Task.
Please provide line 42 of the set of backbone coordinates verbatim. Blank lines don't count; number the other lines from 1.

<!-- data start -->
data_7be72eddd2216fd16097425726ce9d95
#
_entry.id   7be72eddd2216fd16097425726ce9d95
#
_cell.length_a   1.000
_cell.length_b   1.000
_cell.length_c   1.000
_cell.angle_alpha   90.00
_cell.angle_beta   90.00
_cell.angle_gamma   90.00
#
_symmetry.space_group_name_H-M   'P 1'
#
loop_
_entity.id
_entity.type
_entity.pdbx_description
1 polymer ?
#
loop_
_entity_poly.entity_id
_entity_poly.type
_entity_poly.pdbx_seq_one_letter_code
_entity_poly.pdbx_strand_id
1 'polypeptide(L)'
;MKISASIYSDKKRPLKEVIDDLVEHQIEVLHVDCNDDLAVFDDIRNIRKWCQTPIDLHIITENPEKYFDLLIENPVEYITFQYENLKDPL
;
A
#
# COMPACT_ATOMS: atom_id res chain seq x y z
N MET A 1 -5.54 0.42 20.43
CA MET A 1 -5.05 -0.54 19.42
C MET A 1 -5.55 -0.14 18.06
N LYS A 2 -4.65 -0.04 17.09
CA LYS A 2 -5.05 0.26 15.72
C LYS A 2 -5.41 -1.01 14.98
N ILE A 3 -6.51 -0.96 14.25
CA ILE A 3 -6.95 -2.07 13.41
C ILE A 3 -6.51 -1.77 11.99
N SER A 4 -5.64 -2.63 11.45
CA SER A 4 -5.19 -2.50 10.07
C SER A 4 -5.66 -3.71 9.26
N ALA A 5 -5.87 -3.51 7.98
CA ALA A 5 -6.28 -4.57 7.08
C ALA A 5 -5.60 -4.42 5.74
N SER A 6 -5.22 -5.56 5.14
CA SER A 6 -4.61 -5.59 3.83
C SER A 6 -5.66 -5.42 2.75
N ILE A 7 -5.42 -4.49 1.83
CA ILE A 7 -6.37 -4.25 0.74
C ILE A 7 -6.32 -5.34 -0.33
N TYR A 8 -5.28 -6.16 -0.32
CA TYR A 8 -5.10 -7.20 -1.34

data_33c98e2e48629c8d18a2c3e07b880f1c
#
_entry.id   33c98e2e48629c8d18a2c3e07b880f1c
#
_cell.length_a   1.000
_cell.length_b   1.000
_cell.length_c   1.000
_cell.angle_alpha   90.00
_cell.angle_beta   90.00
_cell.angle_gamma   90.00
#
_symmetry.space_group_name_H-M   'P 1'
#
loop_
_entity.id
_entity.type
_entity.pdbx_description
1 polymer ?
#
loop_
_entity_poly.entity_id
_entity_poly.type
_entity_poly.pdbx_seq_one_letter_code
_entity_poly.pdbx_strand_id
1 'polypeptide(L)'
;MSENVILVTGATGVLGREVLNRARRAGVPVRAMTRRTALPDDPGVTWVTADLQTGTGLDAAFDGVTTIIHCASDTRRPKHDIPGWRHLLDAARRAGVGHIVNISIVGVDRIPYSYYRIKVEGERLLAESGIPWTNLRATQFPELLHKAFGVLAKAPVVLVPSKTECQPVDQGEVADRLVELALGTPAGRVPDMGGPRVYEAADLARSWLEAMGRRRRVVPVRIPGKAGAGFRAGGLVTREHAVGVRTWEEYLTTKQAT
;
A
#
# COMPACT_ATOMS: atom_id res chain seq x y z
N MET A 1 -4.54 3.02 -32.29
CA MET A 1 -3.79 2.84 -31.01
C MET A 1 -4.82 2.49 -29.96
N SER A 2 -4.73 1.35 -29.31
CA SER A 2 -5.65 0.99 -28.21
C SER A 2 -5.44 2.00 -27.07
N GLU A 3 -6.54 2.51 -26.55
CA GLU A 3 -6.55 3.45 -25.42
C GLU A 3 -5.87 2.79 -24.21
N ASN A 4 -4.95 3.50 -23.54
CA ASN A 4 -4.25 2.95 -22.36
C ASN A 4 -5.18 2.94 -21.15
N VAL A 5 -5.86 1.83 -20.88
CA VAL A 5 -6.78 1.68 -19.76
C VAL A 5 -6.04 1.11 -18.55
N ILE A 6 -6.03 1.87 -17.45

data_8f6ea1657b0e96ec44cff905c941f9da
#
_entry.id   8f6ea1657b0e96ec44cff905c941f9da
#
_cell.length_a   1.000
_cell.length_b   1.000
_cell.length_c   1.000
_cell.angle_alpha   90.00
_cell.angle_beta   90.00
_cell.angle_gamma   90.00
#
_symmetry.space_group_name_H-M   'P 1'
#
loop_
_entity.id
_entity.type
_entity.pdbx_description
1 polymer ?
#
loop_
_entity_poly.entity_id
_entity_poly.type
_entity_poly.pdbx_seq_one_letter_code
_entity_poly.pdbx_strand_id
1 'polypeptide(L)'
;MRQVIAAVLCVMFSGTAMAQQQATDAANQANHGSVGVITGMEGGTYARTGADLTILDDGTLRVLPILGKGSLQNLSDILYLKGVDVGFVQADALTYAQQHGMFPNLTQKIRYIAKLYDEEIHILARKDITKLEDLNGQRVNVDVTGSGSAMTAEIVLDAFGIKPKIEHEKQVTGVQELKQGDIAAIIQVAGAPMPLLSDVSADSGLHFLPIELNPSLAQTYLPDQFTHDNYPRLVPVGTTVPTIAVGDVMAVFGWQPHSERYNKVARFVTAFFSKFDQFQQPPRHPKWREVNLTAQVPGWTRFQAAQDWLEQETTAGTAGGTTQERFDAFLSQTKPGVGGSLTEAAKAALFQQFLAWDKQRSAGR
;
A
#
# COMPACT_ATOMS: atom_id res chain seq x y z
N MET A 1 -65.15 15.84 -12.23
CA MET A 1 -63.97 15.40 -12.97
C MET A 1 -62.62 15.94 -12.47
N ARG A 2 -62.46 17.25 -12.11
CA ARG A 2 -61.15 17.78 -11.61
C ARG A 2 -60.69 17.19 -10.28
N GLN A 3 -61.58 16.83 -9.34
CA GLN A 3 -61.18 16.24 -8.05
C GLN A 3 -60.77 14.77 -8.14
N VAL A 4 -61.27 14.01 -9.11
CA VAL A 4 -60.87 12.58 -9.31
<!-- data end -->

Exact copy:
C SER A 4 -5.66 -3.71 9.26